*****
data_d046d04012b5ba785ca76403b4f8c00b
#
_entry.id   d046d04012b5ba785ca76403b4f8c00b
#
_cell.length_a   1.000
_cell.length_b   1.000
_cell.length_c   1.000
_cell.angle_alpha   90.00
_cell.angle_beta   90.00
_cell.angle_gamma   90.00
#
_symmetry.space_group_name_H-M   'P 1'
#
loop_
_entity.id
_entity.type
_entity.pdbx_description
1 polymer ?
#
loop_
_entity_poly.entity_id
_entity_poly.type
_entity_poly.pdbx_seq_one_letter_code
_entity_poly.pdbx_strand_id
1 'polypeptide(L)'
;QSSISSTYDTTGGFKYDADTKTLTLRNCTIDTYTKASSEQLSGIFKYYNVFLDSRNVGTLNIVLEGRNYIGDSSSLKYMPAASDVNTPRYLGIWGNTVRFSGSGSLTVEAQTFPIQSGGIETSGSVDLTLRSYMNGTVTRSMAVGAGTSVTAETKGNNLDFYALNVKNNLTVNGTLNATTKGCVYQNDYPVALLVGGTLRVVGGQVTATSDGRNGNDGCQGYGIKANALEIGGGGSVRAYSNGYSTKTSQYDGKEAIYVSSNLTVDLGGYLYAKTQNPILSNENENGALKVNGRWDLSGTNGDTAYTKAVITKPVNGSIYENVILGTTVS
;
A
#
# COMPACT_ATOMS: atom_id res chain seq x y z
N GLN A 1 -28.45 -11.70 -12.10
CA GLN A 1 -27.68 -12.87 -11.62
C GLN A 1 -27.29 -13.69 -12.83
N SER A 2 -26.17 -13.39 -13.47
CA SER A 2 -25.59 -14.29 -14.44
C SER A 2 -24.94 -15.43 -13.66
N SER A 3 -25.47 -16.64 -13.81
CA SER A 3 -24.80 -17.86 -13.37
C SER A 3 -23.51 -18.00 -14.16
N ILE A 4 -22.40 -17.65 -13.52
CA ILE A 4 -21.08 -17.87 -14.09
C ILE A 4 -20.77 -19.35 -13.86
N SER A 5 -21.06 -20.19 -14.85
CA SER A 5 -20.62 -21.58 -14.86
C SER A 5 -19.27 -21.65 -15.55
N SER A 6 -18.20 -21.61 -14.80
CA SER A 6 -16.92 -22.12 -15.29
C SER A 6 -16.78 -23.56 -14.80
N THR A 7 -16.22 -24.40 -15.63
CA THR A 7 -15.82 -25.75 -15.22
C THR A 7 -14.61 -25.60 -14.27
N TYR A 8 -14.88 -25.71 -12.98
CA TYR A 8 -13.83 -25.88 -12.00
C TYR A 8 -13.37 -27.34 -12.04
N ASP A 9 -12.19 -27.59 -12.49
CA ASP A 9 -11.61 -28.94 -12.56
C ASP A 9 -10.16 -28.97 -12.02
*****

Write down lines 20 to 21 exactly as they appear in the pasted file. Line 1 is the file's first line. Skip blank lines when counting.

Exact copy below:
loop_
_entity_poly.entity_id